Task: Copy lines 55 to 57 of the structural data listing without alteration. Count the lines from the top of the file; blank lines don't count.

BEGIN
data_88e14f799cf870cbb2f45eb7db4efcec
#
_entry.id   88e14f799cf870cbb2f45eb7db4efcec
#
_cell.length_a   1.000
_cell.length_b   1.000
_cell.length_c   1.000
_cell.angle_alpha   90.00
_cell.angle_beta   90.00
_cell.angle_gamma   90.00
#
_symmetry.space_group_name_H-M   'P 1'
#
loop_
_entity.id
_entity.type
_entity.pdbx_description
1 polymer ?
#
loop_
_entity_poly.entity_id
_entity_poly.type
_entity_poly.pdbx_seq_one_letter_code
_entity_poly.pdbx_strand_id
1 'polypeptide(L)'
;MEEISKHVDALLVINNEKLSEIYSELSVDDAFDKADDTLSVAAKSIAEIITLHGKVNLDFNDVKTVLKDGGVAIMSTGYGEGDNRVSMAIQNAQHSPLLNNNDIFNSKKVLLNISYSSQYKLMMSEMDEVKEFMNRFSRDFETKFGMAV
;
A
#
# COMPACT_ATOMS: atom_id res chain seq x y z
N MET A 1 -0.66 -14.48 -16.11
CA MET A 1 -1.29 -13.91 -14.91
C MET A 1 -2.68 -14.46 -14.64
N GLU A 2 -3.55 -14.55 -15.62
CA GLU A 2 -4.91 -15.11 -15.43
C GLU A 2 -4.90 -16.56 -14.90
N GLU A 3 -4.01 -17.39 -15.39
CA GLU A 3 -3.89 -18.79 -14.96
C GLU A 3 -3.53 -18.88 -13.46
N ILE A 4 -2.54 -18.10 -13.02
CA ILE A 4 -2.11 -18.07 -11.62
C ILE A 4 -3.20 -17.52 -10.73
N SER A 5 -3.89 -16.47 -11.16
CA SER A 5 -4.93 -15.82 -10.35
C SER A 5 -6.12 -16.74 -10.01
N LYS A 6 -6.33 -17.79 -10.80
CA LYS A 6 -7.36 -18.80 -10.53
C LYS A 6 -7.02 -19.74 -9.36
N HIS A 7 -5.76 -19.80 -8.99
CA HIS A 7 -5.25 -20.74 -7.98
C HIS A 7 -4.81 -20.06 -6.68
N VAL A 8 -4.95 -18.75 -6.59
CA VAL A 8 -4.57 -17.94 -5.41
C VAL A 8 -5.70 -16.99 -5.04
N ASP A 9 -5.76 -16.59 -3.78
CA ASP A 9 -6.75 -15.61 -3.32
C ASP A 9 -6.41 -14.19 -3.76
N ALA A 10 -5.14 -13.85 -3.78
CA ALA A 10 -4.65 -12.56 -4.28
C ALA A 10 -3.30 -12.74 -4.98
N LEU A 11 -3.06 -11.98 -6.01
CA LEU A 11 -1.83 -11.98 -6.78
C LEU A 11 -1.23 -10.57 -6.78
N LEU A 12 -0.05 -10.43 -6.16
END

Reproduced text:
N ASP A 9 -5.76 -16.59 -3.78
CA ASP A 9 -6.75 -15.61 -3.32
C ASP A 9 -6.41 -14.19 -3.76